Stop Making the Same Mistakes
Breaking the cycle of self sabotage
Posted Oct 02, 2011
Dating the same kind of controlling jerk you vowed to avoid three controlling jerks ago?
Putting off assignments until the last minute, then making sloppy mistakes in a rush to meet deadline?
Sleeping late, not going to the gym, overeating... and then hating yourself for it?
On the surface, it makes no sense. Why would anyone keep shooting themselves in the foot when clearly they can see their toes smoking?
But when you consider the unconscious -- the thoughts, feelings and motivations that "secretly" guide your actions -- even the most irrational behaviors come in to focus. Consciously, you want to complete the assignment, find a healthy romance, and stop angering friends by running late. But deep inside, conflicting desires are at odds with your conscious intentions.
Sure you want to prove yourself, but what if you unambivalently attack an assignment and then fail? What if you pursue a romantic partner who can truly nurture you -- and he walks away? It feels worse to be rejected by Prince Charming than to stick with the jerk you know isn't right for you.
I have worked with numerous people who, on the verge of important accomplishments -- or perhaps right after something good has happened -- become anxious and yank the rug out from under themselves. It may seem counterintuitive, but it sure beats getting your hopes up and having somebody else dash them -- especially if that's been a frequent experience in life. By extinguishing your own hopes, your unconscious is trying to protect you from the rejection that has already happened in the past, and that it is sure will happen again if it lets its guard down. The pain you know is familiar, and by causing it yourself, you at least feel in control. You know how things will turn out since, without realizing it, you have engineered them that way.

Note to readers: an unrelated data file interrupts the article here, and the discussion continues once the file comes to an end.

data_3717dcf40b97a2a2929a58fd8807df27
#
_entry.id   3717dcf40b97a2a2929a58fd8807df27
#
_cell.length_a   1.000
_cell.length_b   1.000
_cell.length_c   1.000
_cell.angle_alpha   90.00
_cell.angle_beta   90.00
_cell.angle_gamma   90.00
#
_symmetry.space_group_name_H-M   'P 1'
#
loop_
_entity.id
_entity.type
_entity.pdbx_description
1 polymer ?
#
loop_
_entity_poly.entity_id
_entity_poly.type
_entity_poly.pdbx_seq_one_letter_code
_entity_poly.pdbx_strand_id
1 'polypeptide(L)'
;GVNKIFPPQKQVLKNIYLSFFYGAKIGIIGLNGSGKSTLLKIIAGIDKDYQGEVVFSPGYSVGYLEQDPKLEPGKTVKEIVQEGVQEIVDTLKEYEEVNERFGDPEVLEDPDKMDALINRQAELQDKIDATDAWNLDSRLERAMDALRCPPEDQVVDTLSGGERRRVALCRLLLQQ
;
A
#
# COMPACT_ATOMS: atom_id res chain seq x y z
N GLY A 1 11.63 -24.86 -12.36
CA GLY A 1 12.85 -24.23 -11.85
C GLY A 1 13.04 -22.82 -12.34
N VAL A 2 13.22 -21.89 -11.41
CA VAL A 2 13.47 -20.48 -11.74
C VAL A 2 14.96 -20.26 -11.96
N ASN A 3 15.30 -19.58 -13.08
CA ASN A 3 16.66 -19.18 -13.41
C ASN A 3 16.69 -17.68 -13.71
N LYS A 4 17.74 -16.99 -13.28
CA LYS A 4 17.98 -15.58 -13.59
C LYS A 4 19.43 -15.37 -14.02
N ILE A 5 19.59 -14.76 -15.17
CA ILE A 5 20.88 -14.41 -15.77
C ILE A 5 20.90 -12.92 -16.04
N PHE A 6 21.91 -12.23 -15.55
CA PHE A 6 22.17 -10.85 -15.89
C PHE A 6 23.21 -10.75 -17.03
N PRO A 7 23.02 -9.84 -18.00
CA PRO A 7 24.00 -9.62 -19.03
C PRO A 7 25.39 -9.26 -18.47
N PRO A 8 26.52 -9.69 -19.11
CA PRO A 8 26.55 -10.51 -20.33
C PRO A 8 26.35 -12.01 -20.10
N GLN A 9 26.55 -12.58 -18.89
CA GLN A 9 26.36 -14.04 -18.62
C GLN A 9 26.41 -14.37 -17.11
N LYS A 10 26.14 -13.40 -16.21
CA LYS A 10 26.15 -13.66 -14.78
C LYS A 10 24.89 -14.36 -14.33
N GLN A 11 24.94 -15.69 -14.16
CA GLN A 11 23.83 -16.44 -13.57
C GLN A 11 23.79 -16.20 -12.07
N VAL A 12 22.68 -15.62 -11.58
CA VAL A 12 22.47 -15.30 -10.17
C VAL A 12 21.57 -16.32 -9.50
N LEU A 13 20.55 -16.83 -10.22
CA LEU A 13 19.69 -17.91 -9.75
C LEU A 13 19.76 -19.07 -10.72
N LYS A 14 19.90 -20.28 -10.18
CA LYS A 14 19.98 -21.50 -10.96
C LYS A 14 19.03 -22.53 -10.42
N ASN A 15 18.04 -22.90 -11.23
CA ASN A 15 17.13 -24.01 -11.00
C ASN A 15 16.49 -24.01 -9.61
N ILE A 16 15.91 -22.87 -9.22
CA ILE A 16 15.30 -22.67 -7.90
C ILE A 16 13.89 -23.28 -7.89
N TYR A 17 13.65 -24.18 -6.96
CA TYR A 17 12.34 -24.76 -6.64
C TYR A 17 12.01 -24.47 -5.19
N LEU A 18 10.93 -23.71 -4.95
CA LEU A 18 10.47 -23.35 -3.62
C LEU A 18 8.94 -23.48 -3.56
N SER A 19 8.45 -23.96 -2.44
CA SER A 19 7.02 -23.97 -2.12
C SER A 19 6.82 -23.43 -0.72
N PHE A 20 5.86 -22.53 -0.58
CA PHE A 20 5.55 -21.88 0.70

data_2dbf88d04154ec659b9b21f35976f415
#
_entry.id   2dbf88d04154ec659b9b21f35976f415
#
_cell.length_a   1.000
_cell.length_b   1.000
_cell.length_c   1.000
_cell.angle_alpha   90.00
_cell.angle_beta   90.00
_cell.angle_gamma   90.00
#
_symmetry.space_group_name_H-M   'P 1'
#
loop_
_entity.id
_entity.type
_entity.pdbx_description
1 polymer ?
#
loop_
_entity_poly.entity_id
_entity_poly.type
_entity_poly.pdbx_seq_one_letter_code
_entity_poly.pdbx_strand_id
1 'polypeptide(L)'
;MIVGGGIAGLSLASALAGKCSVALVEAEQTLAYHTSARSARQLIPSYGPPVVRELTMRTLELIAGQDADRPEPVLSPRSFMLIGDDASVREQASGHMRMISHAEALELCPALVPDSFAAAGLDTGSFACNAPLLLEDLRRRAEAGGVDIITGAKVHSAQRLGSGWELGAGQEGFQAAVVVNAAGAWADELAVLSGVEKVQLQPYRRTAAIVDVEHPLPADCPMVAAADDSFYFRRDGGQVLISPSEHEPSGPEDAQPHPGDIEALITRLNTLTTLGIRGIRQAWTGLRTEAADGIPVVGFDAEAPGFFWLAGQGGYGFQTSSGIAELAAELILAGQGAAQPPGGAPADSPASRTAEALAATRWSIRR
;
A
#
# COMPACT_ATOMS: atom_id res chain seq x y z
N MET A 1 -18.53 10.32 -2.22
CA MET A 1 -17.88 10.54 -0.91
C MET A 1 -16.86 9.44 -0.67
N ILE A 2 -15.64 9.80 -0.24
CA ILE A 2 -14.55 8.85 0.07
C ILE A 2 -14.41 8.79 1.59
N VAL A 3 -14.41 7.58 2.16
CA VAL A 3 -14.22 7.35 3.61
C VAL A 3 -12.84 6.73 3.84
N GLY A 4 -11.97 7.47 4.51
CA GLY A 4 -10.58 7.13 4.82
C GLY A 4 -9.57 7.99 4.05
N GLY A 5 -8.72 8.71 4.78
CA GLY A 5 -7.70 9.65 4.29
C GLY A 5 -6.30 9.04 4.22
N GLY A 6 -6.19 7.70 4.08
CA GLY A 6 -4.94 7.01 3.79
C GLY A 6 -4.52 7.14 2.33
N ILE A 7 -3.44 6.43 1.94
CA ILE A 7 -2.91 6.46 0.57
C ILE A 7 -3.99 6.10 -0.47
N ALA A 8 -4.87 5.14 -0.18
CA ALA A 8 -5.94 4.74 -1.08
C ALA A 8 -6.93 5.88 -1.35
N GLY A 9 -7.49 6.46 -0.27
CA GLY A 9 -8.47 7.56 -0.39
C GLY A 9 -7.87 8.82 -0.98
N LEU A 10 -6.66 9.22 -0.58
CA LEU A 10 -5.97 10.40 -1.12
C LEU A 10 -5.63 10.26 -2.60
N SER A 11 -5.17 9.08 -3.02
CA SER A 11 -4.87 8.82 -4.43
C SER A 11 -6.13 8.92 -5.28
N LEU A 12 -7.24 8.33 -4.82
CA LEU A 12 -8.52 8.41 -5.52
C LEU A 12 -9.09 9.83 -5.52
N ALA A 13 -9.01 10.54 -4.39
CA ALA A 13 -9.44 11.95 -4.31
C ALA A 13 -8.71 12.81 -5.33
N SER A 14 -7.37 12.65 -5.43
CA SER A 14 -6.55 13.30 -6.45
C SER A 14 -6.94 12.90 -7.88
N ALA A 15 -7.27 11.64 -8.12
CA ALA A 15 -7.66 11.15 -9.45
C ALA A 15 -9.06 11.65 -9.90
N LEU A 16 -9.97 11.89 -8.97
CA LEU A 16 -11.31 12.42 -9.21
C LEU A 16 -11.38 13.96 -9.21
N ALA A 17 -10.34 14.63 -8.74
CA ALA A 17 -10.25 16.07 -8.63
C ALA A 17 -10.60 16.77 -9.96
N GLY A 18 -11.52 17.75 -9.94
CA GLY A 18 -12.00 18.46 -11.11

People often say they procrastinate because there are lazy. I like to reframe it so that they can see what they really are is frightened. They put off a daunting task because they are afraid they will not be good enough to accomplish it. Or what if they do, and still feel empty inside? Not trying is a way to keep alive the hope that things will still work out in the future.
Also, by unconsciously repeating the past -- by dating an aloof, rejecting man like father -- you hope to master the pain and come up with a new ending. If you can win over Mr. Wrong, you can finally please daddy (in abstentia) and feel worthy, powerful and recognized.
The problem is that it rarely works. Instead of mastering and changing the past, we repeat it almost verbatim. What may be required is a working through facilitated by psychodynamic psychotherapy. In treatment, you confront your unconscious belief systems and finds new ways to address them. This happens in vivo with the psychoanalyst, another parent figure likely to stir up familiar rejection anxieties, but who is also able to find new ways to respond to them. Rather than reject, he affirms. Rather than become angry, he remains curious.
So stop procrastinating and start looking inside. You may be surprised by what you find.